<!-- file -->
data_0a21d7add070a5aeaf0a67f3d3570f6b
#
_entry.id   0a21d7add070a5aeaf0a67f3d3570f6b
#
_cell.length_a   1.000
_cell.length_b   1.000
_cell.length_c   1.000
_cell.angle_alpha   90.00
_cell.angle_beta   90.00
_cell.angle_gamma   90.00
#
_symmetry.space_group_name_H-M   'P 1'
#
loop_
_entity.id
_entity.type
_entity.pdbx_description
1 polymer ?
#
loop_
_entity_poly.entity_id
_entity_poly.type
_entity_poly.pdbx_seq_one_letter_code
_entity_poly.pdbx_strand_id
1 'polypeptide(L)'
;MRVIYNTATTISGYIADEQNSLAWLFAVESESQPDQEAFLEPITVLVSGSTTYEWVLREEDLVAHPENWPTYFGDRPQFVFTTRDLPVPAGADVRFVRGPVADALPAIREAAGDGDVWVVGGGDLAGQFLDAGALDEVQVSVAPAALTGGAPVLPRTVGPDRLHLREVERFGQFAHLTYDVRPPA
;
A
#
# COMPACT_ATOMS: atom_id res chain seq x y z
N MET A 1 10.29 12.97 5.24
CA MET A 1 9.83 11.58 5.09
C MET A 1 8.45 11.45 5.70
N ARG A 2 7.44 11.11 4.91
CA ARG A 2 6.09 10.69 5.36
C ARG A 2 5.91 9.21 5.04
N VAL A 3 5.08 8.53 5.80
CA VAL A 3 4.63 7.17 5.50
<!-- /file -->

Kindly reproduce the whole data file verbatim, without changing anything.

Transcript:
data_0a21d7add070a5aeaf0a67f3d3570f6b
#
_entry.id   0a21d7add070a5aeaf0a67f3d3570f6b
#
_cell.length_a   1.000
_cell.length_b   1.000
_cell.length_c   1.000
_cell.angle_alpha   90.00
_cell.angle_beta   90.00
_cell.angle_gamma   90.00
#
_symmetry.space_group_name_H-M   'P 1'
#
loop_
_entity.id
_entity.type
_entity.pdbx_description
1 polymer ?
#
loop_
_entity_poly.entity_id
_entity_poly.type
_entity_poly.pdbx_seq_one_letter_code
_entity_poly.pdbx_strand_id
1 'polypeptide(L)'
;MRVIYNTATTISGYIADEQNSLAWLFAVESESQPDQEAFLEPITVLVSGSTTYEWVLREEDLVAHPENWPTYFGDRPQFVFTTRDLPVPAGADVRFVRGPVADALPAIREAAGDGDVWVVGGGDLAGQFLDAGALDEVQVSVAPAALTGGAPVLPRTVGPDRLHLREVERFGQFAHLTYDVRPPA
;
A
#
# COMPACT_ATOMS: atom_id res chain seq x y z
N MET A 1 10.29 12.97 5.24
CA MET A 1 9.83 11.58 5.09
C MET A 1 8.45 11.45 5.70
N ARG A 2 7.44 11.11 4.91
CA ARG A 2 6.09 10.69 5.36
C ARG A 2 5.91 9.21 5.04
N VAL A 3 5.08 8.53 5.80
CA VAL A 3 4.63 7.17 5.50